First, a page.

An independent Oregon gubernatorial candidate who pitches herself as a centrist has a history of voting with her progressive opponent.
Betsy Johnson and her Democratic opponent Tina Kotek have each served in the Oregon legislature since the mid-2000s. During that time, Johnson sided with Kotek on bills to decriminalize drugs, reduce incarceration, and impose one of the largest tax hikes in Oregon's history.
The voting record may be a stumbling block for Johnson, who has sought to distance herself from what she's called the "extremes" of partisan politics. The candidate has touted her "cross-party endorsements" and "no-nonsense" approach to crime and homelessness to gain an edge in a tight three-way race against Kotek and former Oregon House minority leader Christine Drazan (R.).
"Oregonians are distrustful of the radical right, and they are terrified of the progressive left," Johnson said during the first gubernatorial debate in July. "There is a thirst for common-sense change."
The same month, Johnson claimed she voted against Oregon's drug decriminalization ballot measure, which she said "without question" worsened the state's "substance abuse problem." But she voted for a law to enforce the measure as a Democratic state senator in June 2021, months before she announced her candidacy. Johnson had served as a Democratic state representative and state senator since 2001 before she announced her run for governor in December.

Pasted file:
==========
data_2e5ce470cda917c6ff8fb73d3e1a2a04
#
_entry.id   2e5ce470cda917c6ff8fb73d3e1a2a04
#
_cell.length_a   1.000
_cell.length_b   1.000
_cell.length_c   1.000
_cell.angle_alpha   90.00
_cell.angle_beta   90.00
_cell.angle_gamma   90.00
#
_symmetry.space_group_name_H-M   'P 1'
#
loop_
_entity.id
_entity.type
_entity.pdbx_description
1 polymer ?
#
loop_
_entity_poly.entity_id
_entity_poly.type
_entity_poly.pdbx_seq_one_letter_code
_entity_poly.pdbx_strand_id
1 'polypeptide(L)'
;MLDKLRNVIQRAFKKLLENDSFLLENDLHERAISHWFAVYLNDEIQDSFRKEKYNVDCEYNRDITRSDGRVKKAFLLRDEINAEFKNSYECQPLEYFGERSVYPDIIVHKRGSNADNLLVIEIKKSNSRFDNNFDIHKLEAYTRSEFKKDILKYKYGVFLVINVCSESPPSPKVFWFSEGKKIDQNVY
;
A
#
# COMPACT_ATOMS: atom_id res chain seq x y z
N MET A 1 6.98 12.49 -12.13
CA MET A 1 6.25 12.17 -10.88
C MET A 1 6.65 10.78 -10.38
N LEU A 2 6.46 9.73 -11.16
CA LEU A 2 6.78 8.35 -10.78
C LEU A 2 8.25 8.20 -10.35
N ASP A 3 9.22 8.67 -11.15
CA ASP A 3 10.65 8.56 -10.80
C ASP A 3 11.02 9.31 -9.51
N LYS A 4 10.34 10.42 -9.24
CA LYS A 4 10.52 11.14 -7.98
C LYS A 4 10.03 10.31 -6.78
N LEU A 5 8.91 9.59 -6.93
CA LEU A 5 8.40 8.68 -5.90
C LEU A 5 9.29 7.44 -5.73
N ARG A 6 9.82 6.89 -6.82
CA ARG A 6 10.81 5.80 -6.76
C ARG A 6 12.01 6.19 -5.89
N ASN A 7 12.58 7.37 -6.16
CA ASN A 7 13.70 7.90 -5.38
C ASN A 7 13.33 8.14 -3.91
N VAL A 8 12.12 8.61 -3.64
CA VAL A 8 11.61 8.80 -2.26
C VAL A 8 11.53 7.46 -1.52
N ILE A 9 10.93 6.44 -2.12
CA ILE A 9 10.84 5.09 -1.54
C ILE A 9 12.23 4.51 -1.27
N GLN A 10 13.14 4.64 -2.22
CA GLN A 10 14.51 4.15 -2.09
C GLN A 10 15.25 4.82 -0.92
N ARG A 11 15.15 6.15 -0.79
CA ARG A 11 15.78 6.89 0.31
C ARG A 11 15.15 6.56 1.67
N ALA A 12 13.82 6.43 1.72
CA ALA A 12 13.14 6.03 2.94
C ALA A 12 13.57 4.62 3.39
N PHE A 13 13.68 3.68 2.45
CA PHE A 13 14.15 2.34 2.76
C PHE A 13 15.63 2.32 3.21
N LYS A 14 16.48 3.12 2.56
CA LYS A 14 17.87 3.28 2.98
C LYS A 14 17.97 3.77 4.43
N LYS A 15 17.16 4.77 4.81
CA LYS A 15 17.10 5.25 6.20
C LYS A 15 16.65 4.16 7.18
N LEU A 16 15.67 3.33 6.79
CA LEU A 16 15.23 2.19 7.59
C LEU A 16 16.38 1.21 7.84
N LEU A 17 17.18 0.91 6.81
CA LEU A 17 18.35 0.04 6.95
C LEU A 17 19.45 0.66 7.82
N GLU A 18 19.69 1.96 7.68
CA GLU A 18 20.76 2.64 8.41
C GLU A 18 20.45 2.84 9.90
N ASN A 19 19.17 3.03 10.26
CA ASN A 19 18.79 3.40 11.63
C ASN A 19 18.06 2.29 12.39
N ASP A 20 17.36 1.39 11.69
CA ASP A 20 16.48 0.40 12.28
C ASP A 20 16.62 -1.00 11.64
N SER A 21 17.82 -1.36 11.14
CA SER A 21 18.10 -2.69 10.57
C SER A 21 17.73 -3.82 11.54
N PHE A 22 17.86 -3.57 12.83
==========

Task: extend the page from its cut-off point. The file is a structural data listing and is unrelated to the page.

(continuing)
A spokeswoman for Johnson's campaign told the Washington Free Beacon that the former senator only voted for drug decriminalization "once the fate of the measure was already determined by Oregon voters."
Overdose deaths in Oregon have been on the rise in the last few years, up 40 percent in 2021. Portland, the state's largest city, set an all-time record for homicides last year.
In March, Johnson said her views "have not changed" since she entered the race.
"I still have my core values and those don't change," Johnson said. "I would describe myself as fiscally more conservative; socially very moderate, more to liberal."
In 2017, though, Johnson joined with outgoing Oregon governor Kate Brown (D.) to push through a $5 billion infrastructure bill, which the governor hailed as one of her three biggest legislative achievements. The law added a four-cent gas tax increase. Johnson in 2019 also voted for a $2 billion corporate tax, driving up the cost of goods and services for business owners of all stripes in Oregon.
Johnson has also tried to position herself as tough on crime. In a November op-ed, she criticized Brown for signing a sweeping commutation order. But as a state senator, Johnson voted for a law that made nearly a third of the prison population—including convicted murderers—eligible for release as long as they demonstrated good behavior.
The former Democrat has said protecting "a woman's right to choose" is one of three pillars of her campaign. She supports late-term abortions and boasts about having a stronger pro-choice record than Kotek. "I was on a Planned Parenthood board in Oregon before Tina was even an Oregonian," she said.